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When tablets do double duty

All it takes is a detachable keyboard, a familiar OS and  a standard  office suite,  for that tablet to feel like a laptop



Let's face it,  many of us are challenged  by  the steadily shrinking size of so-called computing platforms like tablet PCs. We  applaud developments like phone-tablets or phablets,   but in private we believe,   a PC is a PC, a phone is a phone  -- and the twain shall not never  meet, at least if our  wallets have any say in the matter.

But  if we  need to travel regularly, there is something to be said if your connected   work companion   weighs  in, at well below  half a kg. The so-called virtual keyboard that we are forced to use when working with a tablet's touch screen is not for those of us we need a  tactile 'kickback' to know we have hit the right  key. And  you and I   are not a paid  PR agents of Microsoft, just because we  dare to actually like the Windows  home screen  and  the  tools that go with it. Like Prof. Higgins, I've grown accustomed to her face -- I mean Miss  Eliza Office Suite.

On the sound principle that our pain is their gain,  tablet makers   see a small but lucrative line of business  in  wrapping the bare-boned  tablet with  livery that  makes it look and feel like a laptop. This is mainly a keyboard, connected either through a hinge -- or in the pricier models, wirelessly via Bluetooth.  The keyboard usually  includes a touch pad that mimics a mouse. 

Intel is one company that has been promoting  what are being known as 2-in-1s, that is tablets with detachable keyboards. When you want to work as you would with a laptop, you snap on the keyboard  and click away productively --   the  tablet will have provided an office suite, from Microsoft if the operating  system is a Windows flavour, probably Windows 8.1 these days; or one of a dozen Open Source clones if it is an Android machine.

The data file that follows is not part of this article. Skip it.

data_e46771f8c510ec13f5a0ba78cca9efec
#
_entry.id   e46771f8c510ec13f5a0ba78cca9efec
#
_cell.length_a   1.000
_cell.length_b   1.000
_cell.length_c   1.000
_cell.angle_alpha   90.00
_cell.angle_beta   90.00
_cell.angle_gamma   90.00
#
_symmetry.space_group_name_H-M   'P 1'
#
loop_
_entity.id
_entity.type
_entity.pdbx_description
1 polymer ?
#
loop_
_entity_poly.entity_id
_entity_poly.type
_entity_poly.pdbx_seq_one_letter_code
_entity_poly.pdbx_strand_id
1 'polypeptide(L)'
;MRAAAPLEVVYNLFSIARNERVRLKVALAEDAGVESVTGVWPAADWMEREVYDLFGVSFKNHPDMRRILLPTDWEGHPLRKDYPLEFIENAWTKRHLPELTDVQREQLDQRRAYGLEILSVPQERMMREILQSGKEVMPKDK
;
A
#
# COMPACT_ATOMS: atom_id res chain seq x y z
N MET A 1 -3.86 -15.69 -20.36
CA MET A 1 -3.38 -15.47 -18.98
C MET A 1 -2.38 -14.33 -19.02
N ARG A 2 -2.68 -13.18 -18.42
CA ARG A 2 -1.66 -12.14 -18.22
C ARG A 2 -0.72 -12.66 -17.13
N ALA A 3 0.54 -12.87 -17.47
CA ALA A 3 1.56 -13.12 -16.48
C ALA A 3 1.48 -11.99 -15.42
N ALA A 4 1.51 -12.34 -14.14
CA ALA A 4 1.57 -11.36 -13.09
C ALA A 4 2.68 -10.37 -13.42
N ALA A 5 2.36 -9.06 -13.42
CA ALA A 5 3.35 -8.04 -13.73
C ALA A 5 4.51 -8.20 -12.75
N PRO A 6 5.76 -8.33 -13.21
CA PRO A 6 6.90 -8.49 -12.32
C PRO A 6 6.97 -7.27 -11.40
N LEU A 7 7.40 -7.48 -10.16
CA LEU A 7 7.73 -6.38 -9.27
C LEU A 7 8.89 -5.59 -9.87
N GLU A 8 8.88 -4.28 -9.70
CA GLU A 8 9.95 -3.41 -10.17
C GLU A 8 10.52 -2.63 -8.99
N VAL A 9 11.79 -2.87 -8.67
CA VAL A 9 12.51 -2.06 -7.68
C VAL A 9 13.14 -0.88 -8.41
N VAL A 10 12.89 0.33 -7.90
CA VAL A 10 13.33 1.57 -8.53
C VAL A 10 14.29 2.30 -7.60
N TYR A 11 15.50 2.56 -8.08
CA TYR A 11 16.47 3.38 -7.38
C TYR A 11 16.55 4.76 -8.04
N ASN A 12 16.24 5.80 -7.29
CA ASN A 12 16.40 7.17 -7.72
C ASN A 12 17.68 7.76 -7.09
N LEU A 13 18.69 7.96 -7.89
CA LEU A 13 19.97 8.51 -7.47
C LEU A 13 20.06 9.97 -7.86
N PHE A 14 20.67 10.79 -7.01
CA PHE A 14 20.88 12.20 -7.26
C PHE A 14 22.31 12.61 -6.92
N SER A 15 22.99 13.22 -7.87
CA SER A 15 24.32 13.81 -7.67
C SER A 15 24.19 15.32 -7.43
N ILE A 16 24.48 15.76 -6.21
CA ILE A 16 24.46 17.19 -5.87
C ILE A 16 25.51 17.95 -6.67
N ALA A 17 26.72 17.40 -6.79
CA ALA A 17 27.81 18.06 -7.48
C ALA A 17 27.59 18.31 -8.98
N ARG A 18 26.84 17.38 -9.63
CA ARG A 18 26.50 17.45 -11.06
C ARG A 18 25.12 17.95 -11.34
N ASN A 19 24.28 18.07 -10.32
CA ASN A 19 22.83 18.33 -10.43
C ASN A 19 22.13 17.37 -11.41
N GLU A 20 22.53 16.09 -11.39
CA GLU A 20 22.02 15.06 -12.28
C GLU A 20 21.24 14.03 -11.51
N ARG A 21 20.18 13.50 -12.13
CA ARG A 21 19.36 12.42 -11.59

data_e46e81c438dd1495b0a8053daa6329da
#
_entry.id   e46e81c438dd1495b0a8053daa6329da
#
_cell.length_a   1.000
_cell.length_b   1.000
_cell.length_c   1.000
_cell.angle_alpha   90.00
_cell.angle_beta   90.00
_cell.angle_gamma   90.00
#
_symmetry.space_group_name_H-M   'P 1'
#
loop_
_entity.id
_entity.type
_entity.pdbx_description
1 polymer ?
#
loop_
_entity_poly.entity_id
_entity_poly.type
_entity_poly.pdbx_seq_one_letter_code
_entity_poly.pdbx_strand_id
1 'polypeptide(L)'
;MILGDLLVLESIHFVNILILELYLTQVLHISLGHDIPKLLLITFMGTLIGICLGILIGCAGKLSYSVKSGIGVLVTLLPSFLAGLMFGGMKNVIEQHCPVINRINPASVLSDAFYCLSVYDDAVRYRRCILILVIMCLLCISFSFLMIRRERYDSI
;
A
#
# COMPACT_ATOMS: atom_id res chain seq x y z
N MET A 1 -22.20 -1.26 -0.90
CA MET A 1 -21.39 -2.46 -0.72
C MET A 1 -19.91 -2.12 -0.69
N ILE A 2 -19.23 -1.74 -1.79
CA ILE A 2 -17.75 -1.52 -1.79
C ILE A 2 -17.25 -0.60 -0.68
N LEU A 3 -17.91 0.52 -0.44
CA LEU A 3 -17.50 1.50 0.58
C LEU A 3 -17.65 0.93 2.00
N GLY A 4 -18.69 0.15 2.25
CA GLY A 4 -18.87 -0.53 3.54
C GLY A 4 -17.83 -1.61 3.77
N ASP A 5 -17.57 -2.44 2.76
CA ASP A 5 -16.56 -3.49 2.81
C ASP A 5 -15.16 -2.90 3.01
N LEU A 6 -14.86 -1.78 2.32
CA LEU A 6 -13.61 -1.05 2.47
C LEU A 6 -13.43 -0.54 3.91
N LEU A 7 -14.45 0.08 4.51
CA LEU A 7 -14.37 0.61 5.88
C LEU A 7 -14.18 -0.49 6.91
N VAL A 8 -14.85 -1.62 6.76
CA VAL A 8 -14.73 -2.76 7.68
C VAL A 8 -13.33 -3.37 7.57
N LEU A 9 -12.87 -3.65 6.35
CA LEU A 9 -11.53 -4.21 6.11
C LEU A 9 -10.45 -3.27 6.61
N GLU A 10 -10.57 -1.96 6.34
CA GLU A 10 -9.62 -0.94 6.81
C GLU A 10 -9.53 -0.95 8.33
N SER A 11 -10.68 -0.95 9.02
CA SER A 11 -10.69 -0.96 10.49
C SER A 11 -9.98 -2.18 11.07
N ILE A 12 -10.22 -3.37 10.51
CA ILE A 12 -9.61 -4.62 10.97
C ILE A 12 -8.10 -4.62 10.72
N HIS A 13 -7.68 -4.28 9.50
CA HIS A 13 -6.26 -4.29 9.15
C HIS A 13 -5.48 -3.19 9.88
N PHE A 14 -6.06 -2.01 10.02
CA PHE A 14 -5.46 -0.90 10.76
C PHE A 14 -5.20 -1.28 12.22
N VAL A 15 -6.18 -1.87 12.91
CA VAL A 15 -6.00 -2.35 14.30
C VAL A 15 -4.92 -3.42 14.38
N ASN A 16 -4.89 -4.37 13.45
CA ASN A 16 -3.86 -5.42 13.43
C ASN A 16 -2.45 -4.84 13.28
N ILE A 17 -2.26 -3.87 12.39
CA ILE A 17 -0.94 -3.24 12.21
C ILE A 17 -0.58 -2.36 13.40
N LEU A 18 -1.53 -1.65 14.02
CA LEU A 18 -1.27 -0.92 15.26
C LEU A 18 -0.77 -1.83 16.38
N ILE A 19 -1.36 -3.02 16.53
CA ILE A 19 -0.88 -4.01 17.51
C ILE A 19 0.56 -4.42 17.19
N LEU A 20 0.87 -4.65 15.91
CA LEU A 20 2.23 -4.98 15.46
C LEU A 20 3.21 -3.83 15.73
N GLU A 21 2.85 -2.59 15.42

And when it is playtime for you, you discard the keyboard and hold up  the tablet in whatever posture is your    way of relaxing, to view a movie, see some pictures or browse the  social media.

Among the more affordable  tablet 2-in-1s are  HP's  Slatebook X2  which runs on Android, fueled by an NVIDIA Tegra mobile chip, 2 GB of RAM and 64 GB on onboard storage. With two cameras  and a  10 inch full HD screen,  the X2 is among the most affordable among  double-duty tablets from a mainstream international maker  at a street  price of  Rs 25,000.

Also with a 10 inch screen, the ASUS Transformer Book T100  costs just  a bit more at Rs 28,500, but comes with  a Windows 8.1 OS  and is powered by a quad core Intel Atom processor. It has less storage at 32 GB and the same RAM as the HP Slatebook -- 2 GB. It comes with a single 1.2 MP camera  -- but for my money, it  has one huge advantage --  a USB 3.0  port .. among the first devices to come with the higher   speed  standard, twice  as fast as USB 2.

Samsung has a product in this class --  the ATIV Smart PC  which is now into its third generation. This is a Windows 8.1 machine with a more powerful Intel Core i5 processor; the screen is among the largest  for tablet 2-in-1s -- 11.6 inch -- and  the on-board  storage is  128 GB.  These are  very generous specs for a tablet -- and  the asking price also demands  a generous  spirit -- Rs 70,000.

Dell  has a   whole family called  the Venue 11 series of Windows 8.1 tablets, powered by different Intel processors and offering a choice of  memory and storage.  The price ranges from Rs 45,000 to Rs 65,000 but   I would not class them as true 2-in-1s because the keyboard  is not an integral part -- it is one among a host of  accessories like  docking stations, lean-to stands etc that you have to order extra.

All these tablets  are WiFi-enabled, but none of them have thought to include a 3G SIM for  direct Net connectivity.  I'm guessing, they will be forced to add this feature, kicking and screaming, once the Chinese and Indian brands begin to compete in this category, with dual SIMs and all.

Finally last week, Intel released a model of its own -- albeit only a reference design for a 2-in-1 Windows 8.1  tablet  called 'Intel Education', targeting students -- with a 10 inch screen, 2 cameras,  32 to 64 GB of storage, connectivity through WiFi or 3G LTE -- and interestingly an NFC  or Near Field Communication chip  which is  truly futuristic. And yes it is student proof -- you can drop it from  70 cms without risk of damage! We have to wait for commercial rollout by OEMs but if the price is anywhere near Rs 25,000 that is being whispered, I  might  go back to school just to qualify for one!--Anand Parthasarathy  July 6 2014





    



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